Wednesday, March 13, 2013

5 Fraction Stations, 1 Coloring Page, and Lots of Deep Discussions

After all the talk about 1/2, and making fractions that were equivalent, I wanted my fourth graders to do some fraction stations.  It was the Monday after February vacation, and I was really looking forward to trying this out!  I set up:
  • Fraction Circles
  • Fraction Bars
  • Fraction Strips
  • Pattern Blocks
  • and my Trading Fractions activity game, which I led with each group that rotated through.
I had the kids write down the fractions they found on an index card.  I let them know I was looking forward to posting their attempts on our classroom blog.  I also told them to write "one wrong fraction" which the kids who sat at their table next would need to find, and cross out.

Unfortunately, the stars did not align today.  I imagined this was going to be a fun, engaging activity, but the kids had other ideas.  They were not...shall we the mood for group work.  Even though they each had their own set and didn't have to share!  I just had to shut it down and redirect.  I gave them a fairly basic assignment for homework:  draw 3 fractions that are equivalent to 1/2.  Non-threatening and short, even if they weren't all going to master it yet.

That night I changed my math (and science game) plans for the next day.  Some needed more practice finding equivalent fractions for 1/2, and some were ready for a challenge.  So I created a worksheet (I know, this is a dirty word in education nowadays) and a coloring one at that.

It was a SMASH HIT.

Although I love group work, and I believe that working cooperatively is a skill my students need to learn, sometimes it's too much for them to practice the social skills and the academic concept at the same time.  And when that's the case, it's not the best way for them to learn the academic concept.  I have so many strong personalities in my class this year that they butt heads a LOT.  As a result, they often crave a break from, well, each other. 

The coloring page (it's a freebie in my store) allowed them to each hone in on their own paper, enjoy the relaxation that coloring brings, and go at their own pace.  I pulled those few kids who still needed manipulatives to work with me, and all but one weaned themselves off before they were done.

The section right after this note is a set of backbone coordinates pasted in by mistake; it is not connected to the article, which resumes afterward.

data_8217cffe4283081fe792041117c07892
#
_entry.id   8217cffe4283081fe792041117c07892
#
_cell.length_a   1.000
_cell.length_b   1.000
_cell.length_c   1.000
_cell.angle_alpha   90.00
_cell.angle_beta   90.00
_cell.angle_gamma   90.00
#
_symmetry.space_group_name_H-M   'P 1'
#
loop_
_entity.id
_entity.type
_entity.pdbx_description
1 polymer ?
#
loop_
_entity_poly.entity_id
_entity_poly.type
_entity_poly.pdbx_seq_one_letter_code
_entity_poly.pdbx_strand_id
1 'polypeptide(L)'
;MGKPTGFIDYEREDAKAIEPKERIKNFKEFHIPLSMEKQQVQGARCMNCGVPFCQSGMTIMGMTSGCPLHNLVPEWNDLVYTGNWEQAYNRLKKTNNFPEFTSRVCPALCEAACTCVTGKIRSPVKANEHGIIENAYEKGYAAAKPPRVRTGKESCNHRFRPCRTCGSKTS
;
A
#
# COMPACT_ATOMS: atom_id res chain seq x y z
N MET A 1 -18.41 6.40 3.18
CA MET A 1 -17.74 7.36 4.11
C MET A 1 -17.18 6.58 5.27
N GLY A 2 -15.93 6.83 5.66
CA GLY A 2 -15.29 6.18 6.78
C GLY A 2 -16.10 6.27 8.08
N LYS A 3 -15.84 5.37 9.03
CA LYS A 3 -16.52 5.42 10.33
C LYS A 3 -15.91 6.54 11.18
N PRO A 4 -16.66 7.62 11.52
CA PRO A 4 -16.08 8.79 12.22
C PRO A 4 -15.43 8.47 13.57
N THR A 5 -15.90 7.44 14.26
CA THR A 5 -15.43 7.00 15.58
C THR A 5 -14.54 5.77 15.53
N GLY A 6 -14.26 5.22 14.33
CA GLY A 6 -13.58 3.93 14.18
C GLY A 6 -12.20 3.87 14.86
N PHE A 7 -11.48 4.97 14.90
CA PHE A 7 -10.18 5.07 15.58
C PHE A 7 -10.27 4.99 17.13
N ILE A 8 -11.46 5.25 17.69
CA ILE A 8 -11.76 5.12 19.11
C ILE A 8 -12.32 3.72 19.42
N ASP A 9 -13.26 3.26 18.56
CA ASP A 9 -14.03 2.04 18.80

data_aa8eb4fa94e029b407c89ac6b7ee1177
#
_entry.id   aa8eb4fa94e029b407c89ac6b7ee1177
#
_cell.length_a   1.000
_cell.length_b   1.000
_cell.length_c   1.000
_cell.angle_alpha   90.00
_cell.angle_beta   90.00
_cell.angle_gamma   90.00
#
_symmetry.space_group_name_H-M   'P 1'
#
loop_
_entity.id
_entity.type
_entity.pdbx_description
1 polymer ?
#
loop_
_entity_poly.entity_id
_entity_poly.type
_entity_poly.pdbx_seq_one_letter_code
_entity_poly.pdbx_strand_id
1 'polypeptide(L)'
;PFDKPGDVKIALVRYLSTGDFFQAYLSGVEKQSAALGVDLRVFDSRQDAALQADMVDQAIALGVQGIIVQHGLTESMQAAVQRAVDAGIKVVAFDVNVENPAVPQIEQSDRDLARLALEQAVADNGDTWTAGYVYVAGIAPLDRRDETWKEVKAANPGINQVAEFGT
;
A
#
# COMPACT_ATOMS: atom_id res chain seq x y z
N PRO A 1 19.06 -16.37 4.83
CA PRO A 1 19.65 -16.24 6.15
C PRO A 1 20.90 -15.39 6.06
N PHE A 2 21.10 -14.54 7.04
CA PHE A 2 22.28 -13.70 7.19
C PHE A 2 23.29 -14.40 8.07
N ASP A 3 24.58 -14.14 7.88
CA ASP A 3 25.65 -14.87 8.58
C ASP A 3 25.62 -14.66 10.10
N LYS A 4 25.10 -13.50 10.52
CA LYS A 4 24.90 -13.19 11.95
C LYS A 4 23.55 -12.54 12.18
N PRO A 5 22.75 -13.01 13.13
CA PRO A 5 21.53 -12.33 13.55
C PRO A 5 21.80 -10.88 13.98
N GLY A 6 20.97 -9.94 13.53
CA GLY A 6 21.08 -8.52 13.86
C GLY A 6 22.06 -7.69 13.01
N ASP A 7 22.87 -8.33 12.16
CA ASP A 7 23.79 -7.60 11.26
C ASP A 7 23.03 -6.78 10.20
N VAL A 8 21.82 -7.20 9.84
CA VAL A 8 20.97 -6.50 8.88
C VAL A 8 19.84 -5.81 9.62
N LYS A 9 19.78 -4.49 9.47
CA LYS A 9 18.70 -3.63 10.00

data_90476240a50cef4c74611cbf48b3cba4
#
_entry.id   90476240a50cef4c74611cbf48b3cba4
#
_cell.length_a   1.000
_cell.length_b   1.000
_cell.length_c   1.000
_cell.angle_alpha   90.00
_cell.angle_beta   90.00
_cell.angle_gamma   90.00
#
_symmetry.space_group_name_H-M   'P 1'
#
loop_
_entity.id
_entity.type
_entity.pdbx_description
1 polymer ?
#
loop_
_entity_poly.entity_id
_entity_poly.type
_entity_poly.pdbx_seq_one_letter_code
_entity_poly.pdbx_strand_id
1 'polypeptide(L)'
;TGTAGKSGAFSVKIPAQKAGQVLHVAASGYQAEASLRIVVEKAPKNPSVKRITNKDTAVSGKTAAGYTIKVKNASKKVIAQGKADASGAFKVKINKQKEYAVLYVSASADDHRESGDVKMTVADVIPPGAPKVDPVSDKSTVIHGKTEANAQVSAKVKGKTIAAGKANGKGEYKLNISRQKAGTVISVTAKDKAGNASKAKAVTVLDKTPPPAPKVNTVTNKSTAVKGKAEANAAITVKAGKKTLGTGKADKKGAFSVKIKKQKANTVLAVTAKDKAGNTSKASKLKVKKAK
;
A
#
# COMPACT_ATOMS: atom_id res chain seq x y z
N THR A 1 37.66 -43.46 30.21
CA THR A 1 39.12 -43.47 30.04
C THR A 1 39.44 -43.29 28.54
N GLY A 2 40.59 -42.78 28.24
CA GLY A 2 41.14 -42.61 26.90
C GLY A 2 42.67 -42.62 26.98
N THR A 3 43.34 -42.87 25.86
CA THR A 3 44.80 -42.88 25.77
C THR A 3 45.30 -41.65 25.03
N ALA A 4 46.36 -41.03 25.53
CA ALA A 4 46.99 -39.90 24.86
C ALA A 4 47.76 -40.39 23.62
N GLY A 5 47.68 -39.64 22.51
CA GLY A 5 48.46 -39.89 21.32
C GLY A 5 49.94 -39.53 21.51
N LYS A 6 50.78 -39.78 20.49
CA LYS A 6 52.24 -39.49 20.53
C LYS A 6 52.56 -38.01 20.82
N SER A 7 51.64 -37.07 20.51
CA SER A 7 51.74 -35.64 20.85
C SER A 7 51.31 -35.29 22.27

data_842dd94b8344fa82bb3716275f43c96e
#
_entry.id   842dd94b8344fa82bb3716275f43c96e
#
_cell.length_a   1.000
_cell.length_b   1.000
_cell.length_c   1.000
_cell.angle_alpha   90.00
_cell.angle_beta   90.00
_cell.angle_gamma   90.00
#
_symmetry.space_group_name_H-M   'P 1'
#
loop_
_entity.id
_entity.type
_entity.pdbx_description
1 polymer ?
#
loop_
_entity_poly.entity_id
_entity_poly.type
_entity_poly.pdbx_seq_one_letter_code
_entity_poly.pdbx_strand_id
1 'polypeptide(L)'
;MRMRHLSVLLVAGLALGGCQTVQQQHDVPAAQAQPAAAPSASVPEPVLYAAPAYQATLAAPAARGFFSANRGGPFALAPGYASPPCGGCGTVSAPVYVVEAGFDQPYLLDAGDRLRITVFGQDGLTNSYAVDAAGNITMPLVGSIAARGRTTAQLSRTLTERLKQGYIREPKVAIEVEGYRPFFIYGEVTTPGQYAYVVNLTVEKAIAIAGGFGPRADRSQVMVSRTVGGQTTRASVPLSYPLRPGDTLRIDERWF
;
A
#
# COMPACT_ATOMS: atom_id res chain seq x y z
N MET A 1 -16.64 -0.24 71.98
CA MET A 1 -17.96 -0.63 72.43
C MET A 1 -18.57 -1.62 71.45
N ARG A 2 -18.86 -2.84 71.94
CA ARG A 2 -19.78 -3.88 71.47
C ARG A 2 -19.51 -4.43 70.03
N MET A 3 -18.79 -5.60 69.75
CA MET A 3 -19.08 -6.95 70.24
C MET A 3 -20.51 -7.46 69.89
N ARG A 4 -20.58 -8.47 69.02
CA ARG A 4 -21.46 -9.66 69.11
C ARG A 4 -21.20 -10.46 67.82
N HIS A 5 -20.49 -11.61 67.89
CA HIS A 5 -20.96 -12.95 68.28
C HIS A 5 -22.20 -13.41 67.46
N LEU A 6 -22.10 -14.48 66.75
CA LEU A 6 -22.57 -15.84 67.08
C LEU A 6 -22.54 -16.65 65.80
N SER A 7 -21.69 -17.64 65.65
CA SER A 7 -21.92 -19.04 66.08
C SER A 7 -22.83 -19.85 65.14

See, I started out this lesson telling them to memorize ONE of their fractions.  They came to the rug, and I gave them each 2 Post It notes.  I told them, "I want you to write the fraction you memorized on one note.  Then, I want you to write a WRONG fraction on the other.  Try to trick me.  When you finish, stick them both up on the board in random spots, and I'll sort them out.'re quizzing ME this time."

So I did, it was easy enough to do this rapidly, even when I told a couple of my higher level thinkers "Go on, do just one more and make it REALLY difficult for me." 

I told them that once I finished (to finish I went through each fraction, telling the person who wrote it to call out yes or no as I pointed to theirs, to quickly verify that I got them all right) I was going to ask them to guess how I did it (we do "turn and talk with a partner" a lot in my room).  And the conversations that resulted were AWESOME.  At first I heard:

1.  She memorized them.
2.  No, she couldn't have memorized all those.   
3.  Maybe she is imagining what they look like.

Then I started to hear them "getting it."  They started talking about numbers being half of each other.  They started to talk about multiplying by 2 or dividing by two.  They were noticing there were a lot of even numbers.  They were using the word "double."  They were drawing fractions to show each other why fractions were "wrong" or "right."

It was truly a beautiful thing.

I commemorated their brilliance (and redemption, ha!) on an anchor chart.  I called on kids to explain why fractions are, or are not, equal to a half.  And just for today, on their coloring sheet, I told them, "Just color the fractions that equal a half green.  Don't worry about the other directions about less than and greater then being yellow and orange; we'll do that tomorrow."

Of course my higher level kids begged me to "let them" do it today, haha.  I "allowed" them to write "O" and "G" in pencil, so that if they decided tomorrow that they made a mistake it would be fixable.  But they were already getting it, so I knew I was ready to start really differentiating my fractions instruction tomorrow.  Already today I did so by telling them to just copy ONE of the 4 methods for determining if a fraction is equivalent to 1/2.  I think I like that method a lot better than having every kid write every thing.  I'm going to try to do more of this in the future!

Next week I'll show you another anchor chart we created that's all about relating fractions to the "benchmark" fraction of 1/2, and another sorting lesson that inspired more great student-led discussions.  This lesson was a turning point, but not an ending when it comes to my fractions unit!

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